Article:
Bricks become batteries
The humble house brick is now a battery that can store electricity, raising the possibility that buildings could one day become literal powerhouses.
And it’s a simple concept. The tiny pores in house bricks are filled with nanofibres of a conducting plastic that can store charge. It’s enough to power small lights.
Strictly speaking, these power bricks are supercapacitors rather than batteries. Supercapacitors store electricity as a static charge in solids, rather through chemical reactions as batteries do. The advantage is they charge and discharge far faster than batteries, but to date can only hold a small fraction of the energy.
The Guardian reports researchers are working to increase the energy density of supercapacitors as well as the charge speed of batteries. Finding better ways to store electricity would allow abundant but intermittent renewable energy to be stored until needed. “A solar cell on the roof of your house has to store electricity somewhere and typically we use batteries,” says researcher Julio D’Arcy, at Washington University in St Louis. “What we have done is provide a new ‘food-for-thought’ option, but we’re not there yet.”
The energy density of the first power bricks, reports in Nature Communications, is just 1% of that of lithium ion batteries. D’Arcy believes this can be increased tenfold by adding materials such as metal oxides to store more charge in the brick, which would also make the power bricks a commercial proposition.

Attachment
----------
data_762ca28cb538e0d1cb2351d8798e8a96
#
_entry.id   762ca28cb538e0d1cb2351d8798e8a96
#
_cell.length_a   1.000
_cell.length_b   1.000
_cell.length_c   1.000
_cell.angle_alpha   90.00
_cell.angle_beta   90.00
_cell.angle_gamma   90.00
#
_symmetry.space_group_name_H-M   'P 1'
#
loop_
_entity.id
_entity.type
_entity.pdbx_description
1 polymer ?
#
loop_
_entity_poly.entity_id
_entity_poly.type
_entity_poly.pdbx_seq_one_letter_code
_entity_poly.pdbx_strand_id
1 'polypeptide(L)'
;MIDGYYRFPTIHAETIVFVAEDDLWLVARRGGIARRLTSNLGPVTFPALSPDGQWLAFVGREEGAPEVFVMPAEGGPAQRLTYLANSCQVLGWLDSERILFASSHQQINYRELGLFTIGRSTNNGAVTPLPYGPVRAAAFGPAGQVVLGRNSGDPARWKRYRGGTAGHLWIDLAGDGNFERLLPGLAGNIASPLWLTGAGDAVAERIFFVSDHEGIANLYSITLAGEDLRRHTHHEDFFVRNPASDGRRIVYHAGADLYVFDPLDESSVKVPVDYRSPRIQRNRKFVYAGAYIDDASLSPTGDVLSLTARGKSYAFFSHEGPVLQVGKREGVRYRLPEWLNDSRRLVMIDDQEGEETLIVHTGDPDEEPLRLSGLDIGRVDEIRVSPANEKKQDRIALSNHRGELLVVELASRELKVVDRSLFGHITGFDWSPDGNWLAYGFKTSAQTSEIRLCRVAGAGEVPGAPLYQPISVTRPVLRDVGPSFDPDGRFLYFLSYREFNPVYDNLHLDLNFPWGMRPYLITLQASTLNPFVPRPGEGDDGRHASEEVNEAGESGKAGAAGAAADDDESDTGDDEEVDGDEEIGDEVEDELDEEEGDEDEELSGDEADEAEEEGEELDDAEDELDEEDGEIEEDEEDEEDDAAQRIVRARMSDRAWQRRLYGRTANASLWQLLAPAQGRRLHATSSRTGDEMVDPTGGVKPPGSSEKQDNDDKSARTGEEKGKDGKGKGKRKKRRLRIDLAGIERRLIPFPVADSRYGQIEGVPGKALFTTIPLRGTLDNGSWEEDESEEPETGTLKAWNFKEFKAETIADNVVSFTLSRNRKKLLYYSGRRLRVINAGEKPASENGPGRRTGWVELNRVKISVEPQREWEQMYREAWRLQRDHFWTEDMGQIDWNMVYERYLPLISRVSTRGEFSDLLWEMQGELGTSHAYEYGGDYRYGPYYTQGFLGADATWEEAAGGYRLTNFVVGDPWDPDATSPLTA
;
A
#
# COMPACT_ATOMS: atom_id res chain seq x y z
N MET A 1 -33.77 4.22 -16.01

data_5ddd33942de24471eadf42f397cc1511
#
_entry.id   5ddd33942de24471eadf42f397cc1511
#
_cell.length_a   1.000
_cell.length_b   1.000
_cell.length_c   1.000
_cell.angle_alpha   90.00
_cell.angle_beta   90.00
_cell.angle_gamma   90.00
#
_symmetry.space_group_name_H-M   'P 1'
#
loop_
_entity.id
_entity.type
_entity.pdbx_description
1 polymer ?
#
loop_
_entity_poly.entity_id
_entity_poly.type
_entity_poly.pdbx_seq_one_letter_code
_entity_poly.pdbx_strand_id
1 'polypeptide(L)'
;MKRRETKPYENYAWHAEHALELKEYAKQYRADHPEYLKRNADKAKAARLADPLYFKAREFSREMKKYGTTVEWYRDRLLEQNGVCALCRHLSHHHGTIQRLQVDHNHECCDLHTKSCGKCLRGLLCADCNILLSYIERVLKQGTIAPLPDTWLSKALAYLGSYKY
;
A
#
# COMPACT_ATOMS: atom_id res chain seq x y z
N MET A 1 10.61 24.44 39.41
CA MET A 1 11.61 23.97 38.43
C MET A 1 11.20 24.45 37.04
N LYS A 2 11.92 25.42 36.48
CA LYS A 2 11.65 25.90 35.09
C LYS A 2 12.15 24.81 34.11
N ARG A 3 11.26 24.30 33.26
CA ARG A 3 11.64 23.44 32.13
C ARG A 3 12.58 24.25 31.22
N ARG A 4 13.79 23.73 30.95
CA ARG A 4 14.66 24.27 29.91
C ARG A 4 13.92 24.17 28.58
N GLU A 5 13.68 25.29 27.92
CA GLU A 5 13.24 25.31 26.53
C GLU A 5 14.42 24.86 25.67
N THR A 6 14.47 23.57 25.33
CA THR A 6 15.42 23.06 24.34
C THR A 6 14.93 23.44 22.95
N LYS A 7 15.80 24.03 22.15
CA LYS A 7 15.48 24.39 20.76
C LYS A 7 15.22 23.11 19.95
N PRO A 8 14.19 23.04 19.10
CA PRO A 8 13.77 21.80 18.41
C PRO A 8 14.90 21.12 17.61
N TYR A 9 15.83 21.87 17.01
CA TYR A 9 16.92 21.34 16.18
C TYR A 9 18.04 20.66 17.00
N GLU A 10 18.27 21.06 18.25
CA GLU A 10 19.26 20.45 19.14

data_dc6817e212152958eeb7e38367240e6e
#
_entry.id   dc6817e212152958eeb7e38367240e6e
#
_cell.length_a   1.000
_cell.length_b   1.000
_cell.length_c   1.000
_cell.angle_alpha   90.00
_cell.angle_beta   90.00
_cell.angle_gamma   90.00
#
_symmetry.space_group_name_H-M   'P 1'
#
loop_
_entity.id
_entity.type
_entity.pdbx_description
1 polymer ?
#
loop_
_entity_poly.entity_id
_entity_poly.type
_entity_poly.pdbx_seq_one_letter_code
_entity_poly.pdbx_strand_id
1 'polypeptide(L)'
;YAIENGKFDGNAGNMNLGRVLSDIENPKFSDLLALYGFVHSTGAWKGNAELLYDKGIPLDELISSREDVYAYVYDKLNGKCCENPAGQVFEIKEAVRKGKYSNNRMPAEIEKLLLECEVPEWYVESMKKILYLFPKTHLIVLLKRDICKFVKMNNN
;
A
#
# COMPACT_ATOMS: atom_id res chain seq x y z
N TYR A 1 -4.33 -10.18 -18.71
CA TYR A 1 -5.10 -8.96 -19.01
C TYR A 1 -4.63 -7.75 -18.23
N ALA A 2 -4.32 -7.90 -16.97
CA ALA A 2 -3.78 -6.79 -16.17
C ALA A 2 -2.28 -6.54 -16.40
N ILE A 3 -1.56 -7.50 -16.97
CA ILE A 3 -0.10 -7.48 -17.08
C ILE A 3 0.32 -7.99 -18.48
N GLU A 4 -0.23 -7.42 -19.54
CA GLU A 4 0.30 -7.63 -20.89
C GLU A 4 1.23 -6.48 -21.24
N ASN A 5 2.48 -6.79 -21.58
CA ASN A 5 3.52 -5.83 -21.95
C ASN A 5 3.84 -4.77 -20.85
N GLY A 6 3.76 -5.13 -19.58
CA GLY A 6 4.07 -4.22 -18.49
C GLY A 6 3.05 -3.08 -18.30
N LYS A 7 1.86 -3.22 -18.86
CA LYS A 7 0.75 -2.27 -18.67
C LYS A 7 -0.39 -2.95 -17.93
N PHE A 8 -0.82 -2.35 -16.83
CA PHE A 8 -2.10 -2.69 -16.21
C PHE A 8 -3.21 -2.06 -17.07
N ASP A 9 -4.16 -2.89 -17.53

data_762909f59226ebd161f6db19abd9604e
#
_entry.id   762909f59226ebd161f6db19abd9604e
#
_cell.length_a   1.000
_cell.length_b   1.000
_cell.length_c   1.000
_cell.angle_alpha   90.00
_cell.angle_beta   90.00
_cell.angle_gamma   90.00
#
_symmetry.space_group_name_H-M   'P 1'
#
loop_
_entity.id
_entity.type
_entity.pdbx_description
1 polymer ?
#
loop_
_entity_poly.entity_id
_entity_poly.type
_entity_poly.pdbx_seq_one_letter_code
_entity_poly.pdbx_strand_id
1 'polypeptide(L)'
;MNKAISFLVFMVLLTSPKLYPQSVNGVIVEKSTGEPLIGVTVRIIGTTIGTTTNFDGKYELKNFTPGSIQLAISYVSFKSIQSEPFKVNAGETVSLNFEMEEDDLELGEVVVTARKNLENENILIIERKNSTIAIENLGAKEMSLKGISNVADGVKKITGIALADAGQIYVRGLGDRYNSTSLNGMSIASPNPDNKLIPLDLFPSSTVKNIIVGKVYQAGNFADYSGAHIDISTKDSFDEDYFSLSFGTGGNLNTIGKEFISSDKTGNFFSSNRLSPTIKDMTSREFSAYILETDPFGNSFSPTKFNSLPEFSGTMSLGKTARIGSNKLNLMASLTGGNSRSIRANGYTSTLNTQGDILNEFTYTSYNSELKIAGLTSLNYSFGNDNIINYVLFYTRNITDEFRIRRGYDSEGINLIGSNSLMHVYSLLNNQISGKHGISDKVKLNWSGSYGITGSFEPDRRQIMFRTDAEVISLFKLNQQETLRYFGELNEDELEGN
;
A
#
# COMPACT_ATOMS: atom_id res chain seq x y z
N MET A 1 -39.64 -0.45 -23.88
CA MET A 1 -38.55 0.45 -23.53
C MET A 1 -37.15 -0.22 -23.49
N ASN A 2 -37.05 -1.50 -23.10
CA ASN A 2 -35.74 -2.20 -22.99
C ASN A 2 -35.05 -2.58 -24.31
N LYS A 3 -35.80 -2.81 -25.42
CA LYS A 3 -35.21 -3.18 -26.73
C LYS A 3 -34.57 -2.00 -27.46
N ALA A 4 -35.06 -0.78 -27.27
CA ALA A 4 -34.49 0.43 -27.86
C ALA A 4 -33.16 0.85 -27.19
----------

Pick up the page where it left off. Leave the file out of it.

The idea, though, is to eventually match the energy density of lithium ion batteries. “If so, this technology is way cheaper than lithium ion batteries,” D’Arcy adds.
Supercapacitors can also be charged and recharged many more times than batteries before losing their capacity; power bricks can be cycled 10,000 times.
The cost of lithium ion batteries has plummeted by 90% since 2010, and pumped hydro power schemes are effective where there are mountains. But storing large amounts of electricity remains a challenge. One Swiss company, Energy Vault, uses gravity to store energy by stacking large bricks into a tower, then releasing the energy by dropping the bricks back to the ground. Similar schemes using heavy weights and mineshafts are also being explored.
We’ve fitted solar panels and solar hot water heaters to our roofs. It may not be too long before the bricks themselves can provide even more power.
ABOVE A brick supercapacitor powering an LED light
PHOTO D’Arcy Research Laboratory